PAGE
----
We may not be in a financial renaissance, but Ontario business owners indicate we’re a long way from the 2008 crash that crippled the global economy.A survey released last week by the Ontario Chamber of Commerce and Leger Marketing shows that businesses are more confident in the Ontario economy compared to this time last year. In addition, 74 per cent of businesses are comfortable in their economic outlook, a slight boost from last year.
“I think there’s a renewed sense of optimism in the manufacturing sector,” said Art Sinclair, vice-president of the Kitchener-Waterloo Chamber of Commerce. Among the positive factors, Sinclair cites the gradual strengthening of the American market on which Ontario businesses depend for exports, and what he sees as an upswing in the manufacturing sector.
“I think it’s exports to the U.S., but it’s also that a lot of manufacturing capacity that left for foreign jurisdictions in the last ten years are starting to return.” While there’s nothing specific to the region yet, “I think there’s a sense that manufacturing is going to recover based on some manufacturers that went offshore that are looking to come back. There seems to be a global sense of that.”
He adds that the explosion in population throughout the region (particularly Woolwich) is another encouraging sign. “You have people moving in, and that’s more customers regardless of what industry you’re in.”
And while Blackberry, the crown jewel of the area’s IT sector, continues to downsize, Sinclair suggests that the momentum the company spawned can now exist independent of the company itself.
“A good indicator is housing prices across the region, which have remained pretty stable over the last years with the downsizing,” he said. “And we’ve always taken the position that because of the ecosystem we have here, and the number of startup businesses in IT, a number of Blackberry employees could be absorbed by existing businesses here in Waterloo Region.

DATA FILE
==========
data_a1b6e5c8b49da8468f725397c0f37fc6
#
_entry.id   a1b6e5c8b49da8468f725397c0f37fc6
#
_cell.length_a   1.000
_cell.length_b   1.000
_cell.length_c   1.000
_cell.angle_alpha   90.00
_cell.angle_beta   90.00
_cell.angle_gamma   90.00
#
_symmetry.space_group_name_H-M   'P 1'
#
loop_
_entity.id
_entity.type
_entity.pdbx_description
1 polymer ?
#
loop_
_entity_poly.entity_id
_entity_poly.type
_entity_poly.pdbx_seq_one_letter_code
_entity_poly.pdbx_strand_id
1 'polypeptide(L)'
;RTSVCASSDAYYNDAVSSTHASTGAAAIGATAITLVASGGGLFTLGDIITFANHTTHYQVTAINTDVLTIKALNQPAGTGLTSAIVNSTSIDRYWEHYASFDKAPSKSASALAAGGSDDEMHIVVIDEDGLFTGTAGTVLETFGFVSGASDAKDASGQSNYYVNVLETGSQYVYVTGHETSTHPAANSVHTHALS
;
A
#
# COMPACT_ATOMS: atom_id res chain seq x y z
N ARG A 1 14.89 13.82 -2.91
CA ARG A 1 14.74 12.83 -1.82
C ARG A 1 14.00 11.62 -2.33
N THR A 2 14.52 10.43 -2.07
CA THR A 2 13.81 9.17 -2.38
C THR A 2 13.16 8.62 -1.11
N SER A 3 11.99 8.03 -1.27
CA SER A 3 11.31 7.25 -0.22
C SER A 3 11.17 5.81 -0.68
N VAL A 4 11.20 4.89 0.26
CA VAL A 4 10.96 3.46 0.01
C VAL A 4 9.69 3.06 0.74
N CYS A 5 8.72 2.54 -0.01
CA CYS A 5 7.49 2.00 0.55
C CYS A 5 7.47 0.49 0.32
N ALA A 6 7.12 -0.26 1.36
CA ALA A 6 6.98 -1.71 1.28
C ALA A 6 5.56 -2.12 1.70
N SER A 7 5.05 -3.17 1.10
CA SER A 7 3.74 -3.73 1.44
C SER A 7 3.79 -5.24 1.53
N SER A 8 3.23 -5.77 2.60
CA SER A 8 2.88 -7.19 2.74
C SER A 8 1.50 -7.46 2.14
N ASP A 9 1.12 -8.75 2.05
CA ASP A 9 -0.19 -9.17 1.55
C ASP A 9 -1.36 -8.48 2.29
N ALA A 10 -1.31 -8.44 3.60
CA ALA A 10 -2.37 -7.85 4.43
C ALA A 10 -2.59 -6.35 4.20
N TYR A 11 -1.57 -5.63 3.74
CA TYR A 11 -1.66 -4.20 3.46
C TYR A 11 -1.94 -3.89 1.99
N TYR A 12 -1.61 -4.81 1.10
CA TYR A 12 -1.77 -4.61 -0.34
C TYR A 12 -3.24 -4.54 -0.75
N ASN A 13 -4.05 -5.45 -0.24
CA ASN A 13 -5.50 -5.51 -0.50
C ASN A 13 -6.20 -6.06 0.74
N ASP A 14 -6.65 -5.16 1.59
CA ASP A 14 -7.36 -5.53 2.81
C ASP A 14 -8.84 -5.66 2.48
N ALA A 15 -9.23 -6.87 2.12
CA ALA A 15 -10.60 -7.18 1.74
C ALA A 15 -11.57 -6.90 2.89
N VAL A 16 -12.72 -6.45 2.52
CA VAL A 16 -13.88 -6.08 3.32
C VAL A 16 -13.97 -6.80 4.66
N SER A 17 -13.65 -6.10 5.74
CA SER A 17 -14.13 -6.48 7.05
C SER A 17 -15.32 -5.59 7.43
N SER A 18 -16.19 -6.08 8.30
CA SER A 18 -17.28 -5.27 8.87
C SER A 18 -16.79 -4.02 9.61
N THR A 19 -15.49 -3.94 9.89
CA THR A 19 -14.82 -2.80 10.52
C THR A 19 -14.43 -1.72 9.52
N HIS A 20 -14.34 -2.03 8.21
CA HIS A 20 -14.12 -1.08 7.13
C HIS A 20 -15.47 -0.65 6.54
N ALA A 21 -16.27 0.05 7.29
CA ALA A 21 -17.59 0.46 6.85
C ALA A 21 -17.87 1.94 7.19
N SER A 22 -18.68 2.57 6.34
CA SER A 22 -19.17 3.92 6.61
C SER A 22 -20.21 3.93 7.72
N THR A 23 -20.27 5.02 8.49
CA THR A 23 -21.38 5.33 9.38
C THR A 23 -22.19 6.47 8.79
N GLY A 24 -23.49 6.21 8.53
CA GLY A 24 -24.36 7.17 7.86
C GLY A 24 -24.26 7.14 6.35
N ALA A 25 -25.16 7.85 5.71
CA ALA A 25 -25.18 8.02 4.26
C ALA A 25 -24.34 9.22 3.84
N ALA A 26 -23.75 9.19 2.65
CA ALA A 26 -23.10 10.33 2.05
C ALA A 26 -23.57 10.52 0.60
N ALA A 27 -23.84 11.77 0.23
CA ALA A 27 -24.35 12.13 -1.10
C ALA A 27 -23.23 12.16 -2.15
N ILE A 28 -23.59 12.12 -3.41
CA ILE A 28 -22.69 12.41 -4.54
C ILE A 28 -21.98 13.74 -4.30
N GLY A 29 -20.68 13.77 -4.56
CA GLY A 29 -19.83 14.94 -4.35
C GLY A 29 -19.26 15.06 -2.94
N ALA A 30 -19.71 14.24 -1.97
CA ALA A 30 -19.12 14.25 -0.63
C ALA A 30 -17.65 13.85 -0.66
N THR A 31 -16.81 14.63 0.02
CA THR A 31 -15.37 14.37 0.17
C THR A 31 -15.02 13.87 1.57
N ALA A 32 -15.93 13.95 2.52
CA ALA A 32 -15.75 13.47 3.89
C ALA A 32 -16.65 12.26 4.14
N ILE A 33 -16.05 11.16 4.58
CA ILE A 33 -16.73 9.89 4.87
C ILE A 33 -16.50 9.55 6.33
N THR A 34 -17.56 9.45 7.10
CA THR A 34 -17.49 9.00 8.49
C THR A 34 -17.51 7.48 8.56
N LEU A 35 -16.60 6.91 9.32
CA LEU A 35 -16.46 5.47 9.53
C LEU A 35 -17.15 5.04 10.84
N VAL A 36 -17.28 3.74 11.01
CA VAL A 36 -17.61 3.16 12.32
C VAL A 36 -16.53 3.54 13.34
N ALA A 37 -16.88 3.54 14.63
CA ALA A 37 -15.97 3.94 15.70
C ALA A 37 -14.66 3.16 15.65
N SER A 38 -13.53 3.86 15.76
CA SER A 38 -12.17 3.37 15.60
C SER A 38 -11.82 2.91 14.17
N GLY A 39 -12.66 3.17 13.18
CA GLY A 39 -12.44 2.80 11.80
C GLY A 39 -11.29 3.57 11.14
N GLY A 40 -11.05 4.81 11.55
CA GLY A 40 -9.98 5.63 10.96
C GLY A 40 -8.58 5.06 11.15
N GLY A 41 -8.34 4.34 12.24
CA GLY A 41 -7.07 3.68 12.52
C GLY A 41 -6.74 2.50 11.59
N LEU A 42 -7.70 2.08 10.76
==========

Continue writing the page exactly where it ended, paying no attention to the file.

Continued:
“It seems to be pretty stable. With the downsizing of Blackberry, the economy hasn’t taken a severe jolt.”
While optimism is on the rise, the number of Ontario businesses confident in the province’s economy has risen to only 48 per cent. In rural Ontario, the recent closures of Kellogg’s and Heinz plants in London and Leamington have sent a troubling signal to Ontario’s agriculture and manufacturing industries. “How significant the closures will be on the southern Ontario farm economy? I think there are concerns about that,” said Sinclair.
One area of the region that isn’t in an upswing is St. Jacobs, where businesses still deal with the fire that destroyed the St. Jacobs Market on Labour Day last year.
“That fire did have a ripple effect,” said Marcus Shantz, president of Mercedes Corp. “I think through the fall, a lot of the tourism-oriented businesses experienced a decline, and up to that point they’d been going pretty well.”
With a temporary structure in place at the market site, many of the vendors are back to work on Thursdays and Saturdays. “I would say we’re upbeat about redeveloping that businesses, and the vendors and tenants we have there are also positive about it. But for that reason, it’s been a challenging year.
The winter months are always a slow time in the tourist town, with this year a particularly extreme example. “At this time of year, I think people need the winter to end, because the results of those tourism-oriented businesses vary according to the weather.”
Shantz noted that one recovery strategy has been developing other business opportunities in the village aside from tourism, including redeveloping buildings for office space. “We’ve got more interest coming in for small, creative office companies. That’s not us backing away from tourism and retail, but it’s sort of rebalancing the base so you’re not just relying on one use.
“That’s brought a lot of workers into town who eat at the restaurants and shop at the stores. And there are a lot of attractive things about St. Jacobs – you have the amenities, you have the river, and it’s very accessible. Commuter bus service has helped, and being in close proximity to some of the tech offices and the University of Waterloo has helped.”
As for the St. Jacobs Farmers’ Market, it may be down but it’s far from out. “I think there are a lot of reasons to be optimistic. We’re getting a lot of support from the community for redeveloping the market. … In the dead of winter, it can be hard for some of us to have that perspective.”